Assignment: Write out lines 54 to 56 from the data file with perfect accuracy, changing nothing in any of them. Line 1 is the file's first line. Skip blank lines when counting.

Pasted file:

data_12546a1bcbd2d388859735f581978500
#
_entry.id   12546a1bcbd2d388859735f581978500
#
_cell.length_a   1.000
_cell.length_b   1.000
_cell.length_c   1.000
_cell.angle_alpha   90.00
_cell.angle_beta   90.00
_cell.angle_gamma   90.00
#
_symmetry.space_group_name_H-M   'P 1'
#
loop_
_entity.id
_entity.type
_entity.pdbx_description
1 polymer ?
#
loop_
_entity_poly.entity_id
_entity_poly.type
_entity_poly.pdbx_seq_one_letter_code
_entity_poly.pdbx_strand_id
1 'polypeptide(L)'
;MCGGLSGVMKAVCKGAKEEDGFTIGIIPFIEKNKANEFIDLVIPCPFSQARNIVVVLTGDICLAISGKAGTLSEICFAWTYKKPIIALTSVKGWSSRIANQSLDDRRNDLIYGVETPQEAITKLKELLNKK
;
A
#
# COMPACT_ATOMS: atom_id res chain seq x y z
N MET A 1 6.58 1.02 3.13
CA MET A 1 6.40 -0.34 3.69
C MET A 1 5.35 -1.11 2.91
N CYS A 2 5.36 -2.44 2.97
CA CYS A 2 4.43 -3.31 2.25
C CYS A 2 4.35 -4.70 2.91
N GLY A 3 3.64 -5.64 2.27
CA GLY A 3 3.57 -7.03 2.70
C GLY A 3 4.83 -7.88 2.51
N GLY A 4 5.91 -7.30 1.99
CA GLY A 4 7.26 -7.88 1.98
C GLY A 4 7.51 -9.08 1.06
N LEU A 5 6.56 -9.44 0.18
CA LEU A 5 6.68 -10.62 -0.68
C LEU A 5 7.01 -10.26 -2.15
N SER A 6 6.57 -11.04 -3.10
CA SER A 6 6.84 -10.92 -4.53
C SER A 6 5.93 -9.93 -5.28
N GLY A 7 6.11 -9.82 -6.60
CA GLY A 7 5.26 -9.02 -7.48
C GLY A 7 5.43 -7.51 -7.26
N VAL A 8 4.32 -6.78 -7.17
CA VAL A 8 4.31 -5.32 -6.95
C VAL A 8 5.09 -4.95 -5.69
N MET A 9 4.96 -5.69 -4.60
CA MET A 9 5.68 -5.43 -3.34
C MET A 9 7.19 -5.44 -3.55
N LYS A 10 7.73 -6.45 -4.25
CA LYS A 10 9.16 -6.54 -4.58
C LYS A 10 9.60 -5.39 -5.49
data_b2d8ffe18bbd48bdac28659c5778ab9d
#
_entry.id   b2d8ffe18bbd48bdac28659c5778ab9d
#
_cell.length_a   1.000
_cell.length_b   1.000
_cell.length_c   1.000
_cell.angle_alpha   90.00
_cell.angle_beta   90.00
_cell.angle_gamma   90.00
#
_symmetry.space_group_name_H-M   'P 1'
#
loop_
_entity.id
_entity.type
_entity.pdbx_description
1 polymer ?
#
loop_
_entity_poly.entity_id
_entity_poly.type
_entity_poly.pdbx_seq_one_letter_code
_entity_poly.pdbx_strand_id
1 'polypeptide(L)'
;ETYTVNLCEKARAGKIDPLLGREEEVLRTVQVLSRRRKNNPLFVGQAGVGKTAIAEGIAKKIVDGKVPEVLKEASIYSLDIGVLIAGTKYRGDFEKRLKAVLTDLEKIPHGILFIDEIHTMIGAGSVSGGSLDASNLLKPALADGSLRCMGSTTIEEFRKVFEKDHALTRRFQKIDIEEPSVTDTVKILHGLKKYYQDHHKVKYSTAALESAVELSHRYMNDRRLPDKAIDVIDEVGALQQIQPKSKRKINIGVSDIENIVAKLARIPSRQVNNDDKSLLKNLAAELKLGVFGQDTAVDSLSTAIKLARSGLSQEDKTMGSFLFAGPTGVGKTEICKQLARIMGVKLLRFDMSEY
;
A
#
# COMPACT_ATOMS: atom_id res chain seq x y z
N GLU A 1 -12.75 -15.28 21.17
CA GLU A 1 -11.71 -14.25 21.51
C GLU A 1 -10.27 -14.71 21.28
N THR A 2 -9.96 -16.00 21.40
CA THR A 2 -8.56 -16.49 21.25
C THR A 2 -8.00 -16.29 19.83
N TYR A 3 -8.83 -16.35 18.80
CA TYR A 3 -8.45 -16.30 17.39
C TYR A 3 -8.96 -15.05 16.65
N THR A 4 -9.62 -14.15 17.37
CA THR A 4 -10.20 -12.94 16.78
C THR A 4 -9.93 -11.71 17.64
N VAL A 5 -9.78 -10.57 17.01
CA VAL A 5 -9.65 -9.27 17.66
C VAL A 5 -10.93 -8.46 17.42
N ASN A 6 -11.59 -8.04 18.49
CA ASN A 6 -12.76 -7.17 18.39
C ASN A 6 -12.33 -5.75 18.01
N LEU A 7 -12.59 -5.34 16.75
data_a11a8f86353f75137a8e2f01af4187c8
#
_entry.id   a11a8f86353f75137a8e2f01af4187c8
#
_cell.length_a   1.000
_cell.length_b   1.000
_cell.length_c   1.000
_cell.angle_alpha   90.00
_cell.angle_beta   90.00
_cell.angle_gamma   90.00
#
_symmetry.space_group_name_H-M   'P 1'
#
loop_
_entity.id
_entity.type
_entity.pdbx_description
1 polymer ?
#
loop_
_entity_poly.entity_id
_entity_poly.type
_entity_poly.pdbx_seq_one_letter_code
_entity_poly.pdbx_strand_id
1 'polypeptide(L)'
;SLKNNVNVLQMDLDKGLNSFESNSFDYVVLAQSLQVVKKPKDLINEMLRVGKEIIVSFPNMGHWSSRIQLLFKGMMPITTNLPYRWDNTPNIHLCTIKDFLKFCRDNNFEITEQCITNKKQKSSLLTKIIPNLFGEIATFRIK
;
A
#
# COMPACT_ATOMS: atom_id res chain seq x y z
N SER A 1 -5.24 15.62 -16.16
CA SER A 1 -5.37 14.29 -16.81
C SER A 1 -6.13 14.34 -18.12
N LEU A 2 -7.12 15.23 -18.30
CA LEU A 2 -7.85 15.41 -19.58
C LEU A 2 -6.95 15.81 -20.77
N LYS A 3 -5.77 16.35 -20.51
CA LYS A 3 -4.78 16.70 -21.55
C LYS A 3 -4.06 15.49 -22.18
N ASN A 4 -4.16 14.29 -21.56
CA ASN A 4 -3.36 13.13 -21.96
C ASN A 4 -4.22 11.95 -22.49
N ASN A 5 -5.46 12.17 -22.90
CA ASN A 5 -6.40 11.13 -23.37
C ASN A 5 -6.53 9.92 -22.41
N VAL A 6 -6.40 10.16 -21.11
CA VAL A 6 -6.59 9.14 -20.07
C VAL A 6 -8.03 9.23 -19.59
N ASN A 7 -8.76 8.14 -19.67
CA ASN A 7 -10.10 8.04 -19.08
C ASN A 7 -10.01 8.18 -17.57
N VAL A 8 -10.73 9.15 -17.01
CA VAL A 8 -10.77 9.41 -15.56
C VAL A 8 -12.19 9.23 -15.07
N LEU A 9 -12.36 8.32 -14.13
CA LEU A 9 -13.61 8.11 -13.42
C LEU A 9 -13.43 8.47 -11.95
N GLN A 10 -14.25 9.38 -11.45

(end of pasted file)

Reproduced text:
C VAL A 8 5.09 -4.95 -5.69
N MET A 9 4.96 -5.69 -4.60
CA MET A 9 5.68 -5.43 -3.34